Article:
Peter Shaffer’s Equus is as dark and complex as ever in this London revival, throwing god, sex, psychology and horses into a heady mix. I promise, I won’t make any “horse-hung” jokes.
Throwing religious repression and sex together has always been an intoxicating mix, from classic plays like Spring Awakening to the early hits of Madonna and Fleabag’s Hot Priest phenomenon. In Equus, teenage Alan Strang has committed a horrible act of animal cruelty on the horses he tends and is sent to a psychologist, Martin Dysart, for help. As Dysart peels back Strang’s layers to get to the truth things get more esoteric and complex.
Ethan Kai and Zubin Varla bring an off-kilter and thrilling dynamic to their roles as Strang and Dysart. Kai is all youthful and untested strength and sexuality, while Varla brings intellectual power but physical impotence; they play up to each other like sparring friends and develop a believable rapour. The power structure shifts and weaves its way through the narrative and had me on the edge of my seat. It’s a stunningly observed piece of theatre, Shaffer crafts deep and believable characters that, while their actions are extreme, sing with an element of truth.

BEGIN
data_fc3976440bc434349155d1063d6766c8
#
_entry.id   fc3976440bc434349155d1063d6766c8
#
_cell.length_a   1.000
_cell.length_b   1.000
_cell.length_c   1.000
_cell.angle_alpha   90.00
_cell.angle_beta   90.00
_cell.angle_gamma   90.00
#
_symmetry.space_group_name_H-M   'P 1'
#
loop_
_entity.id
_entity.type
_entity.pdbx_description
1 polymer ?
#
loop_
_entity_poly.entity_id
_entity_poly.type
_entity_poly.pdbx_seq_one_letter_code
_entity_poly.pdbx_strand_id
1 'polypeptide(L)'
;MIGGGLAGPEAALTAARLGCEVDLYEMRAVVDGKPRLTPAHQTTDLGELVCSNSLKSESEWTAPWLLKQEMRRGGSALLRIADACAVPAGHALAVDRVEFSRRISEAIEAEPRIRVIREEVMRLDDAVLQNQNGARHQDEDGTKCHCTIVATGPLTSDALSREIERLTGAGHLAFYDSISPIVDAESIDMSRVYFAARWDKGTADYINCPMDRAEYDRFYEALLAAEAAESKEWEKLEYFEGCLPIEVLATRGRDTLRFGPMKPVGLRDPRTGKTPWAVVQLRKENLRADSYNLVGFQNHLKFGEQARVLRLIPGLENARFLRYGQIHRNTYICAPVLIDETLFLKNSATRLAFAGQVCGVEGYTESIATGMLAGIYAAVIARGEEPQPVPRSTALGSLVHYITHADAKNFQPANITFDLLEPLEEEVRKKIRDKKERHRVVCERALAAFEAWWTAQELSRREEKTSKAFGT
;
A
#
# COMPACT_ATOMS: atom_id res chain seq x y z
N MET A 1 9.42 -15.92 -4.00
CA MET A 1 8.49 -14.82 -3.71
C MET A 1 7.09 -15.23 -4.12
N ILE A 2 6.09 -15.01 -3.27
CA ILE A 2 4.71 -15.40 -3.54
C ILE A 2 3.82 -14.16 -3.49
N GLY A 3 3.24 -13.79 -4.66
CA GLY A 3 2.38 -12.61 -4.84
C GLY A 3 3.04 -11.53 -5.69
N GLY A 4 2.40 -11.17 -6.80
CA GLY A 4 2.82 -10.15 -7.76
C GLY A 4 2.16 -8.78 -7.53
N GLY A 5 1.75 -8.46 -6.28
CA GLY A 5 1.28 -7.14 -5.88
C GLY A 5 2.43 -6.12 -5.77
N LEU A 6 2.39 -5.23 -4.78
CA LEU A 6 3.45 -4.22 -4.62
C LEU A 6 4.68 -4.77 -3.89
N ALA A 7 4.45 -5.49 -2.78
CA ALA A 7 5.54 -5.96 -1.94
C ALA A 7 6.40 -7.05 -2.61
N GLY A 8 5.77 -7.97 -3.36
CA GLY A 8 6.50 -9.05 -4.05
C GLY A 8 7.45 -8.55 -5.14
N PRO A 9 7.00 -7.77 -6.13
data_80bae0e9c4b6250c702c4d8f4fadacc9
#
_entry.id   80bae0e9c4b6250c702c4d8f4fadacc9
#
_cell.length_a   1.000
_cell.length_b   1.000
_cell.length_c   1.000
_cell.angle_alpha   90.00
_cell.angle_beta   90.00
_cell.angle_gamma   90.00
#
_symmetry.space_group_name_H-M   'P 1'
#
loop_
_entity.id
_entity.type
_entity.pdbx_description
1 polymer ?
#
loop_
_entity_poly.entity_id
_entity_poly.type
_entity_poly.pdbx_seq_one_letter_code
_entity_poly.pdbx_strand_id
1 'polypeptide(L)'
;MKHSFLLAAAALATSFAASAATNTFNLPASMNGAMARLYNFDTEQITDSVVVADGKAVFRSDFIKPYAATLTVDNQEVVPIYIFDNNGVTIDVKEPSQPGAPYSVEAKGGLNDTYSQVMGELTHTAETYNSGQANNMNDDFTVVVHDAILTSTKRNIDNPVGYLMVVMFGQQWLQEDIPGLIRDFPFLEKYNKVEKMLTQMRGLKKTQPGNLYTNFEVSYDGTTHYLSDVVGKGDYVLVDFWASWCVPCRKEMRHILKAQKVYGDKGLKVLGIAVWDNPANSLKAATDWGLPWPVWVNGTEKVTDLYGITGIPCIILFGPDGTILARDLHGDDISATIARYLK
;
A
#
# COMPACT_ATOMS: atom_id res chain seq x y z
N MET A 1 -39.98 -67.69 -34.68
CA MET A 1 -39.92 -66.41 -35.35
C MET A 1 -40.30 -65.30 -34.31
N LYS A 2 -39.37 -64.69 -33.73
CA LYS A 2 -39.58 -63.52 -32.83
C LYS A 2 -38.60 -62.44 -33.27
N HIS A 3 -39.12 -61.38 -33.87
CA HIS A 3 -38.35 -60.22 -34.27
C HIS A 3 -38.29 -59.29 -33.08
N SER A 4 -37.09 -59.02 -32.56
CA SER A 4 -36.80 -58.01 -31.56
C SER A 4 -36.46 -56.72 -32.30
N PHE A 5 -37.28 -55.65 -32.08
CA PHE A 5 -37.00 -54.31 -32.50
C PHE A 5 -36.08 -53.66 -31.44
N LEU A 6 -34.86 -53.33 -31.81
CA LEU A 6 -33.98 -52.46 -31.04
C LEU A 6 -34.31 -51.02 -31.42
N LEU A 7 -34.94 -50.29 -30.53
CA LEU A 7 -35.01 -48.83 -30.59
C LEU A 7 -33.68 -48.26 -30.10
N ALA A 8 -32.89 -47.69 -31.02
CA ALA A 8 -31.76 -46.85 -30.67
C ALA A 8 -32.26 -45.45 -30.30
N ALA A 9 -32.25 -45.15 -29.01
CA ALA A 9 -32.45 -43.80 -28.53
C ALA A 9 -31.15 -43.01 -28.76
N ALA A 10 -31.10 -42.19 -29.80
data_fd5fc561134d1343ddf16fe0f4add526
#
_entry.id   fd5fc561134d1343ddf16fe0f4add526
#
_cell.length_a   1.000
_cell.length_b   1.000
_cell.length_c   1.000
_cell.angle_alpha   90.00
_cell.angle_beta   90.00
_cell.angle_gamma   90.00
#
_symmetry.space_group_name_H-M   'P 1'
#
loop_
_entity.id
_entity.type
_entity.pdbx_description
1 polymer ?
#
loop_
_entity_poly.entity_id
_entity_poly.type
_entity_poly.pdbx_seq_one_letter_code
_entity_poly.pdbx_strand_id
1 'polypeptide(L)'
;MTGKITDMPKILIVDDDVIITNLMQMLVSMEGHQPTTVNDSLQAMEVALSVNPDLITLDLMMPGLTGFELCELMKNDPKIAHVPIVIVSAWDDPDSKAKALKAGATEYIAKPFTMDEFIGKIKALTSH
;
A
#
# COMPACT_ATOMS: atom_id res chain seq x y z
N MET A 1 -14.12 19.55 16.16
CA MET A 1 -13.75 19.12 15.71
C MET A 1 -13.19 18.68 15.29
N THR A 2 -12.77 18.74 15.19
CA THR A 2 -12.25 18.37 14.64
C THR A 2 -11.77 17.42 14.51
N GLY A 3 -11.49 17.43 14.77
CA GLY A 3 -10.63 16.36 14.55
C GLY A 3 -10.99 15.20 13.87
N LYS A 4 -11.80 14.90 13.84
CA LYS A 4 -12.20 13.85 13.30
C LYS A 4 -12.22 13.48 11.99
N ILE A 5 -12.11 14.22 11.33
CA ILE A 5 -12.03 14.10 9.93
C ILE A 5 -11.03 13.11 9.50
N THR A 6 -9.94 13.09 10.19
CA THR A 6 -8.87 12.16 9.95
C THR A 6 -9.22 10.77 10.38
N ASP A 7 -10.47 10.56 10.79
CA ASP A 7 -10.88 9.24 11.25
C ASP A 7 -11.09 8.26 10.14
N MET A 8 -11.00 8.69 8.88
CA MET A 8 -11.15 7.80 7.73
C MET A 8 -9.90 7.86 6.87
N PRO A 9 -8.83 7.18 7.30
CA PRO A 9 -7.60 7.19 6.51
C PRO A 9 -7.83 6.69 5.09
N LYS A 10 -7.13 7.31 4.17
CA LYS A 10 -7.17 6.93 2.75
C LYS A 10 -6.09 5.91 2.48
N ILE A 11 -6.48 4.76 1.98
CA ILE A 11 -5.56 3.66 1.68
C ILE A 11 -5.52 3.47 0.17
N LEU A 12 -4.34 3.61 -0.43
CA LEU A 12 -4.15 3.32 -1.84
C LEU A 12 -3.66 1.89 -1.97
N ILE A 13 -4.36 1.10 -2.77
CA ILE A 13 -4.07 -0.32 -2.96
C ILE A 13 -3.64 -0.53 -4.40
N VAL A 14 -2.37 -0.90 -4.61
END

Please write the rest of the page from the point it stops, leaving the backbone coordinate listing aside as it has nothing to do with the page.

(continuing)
The homoeroticism inherent in the writing jumps forth quickly here, as the horses are depicted by the ensemble (most notably Ira Mandela Siobhan as Nugget) through physical contortion rather than costuming. Strang’s love of the horse is here a sweaty, physical love of the muscled human form. Movement director Shelley Maxwell has excelled.
Director Ned Bennett has stripped the staging back to the raw basics, minimal props and a set surrounded by curtains. The atmosphere is created with pitch-perfect lighting and sound design.
The great thing is that this production doesn’t let Shaffer’s play down, it is a modern classic for a reason. While tabloid’s have loved to make a fuss about the second act’s nudity (when it was last revived in London in 2007 it made waves featuring a naked Daniel Radcliffe), by the time it arrives it is hits you like a punch.
It’s no wonder this production has toured the UK and already had a successful run at the Theatre Royal Stratford East. Proof that regional theatre has the kind of gems the often overcrowded London theatre scene sometimes lacks.
By Chad Armstrong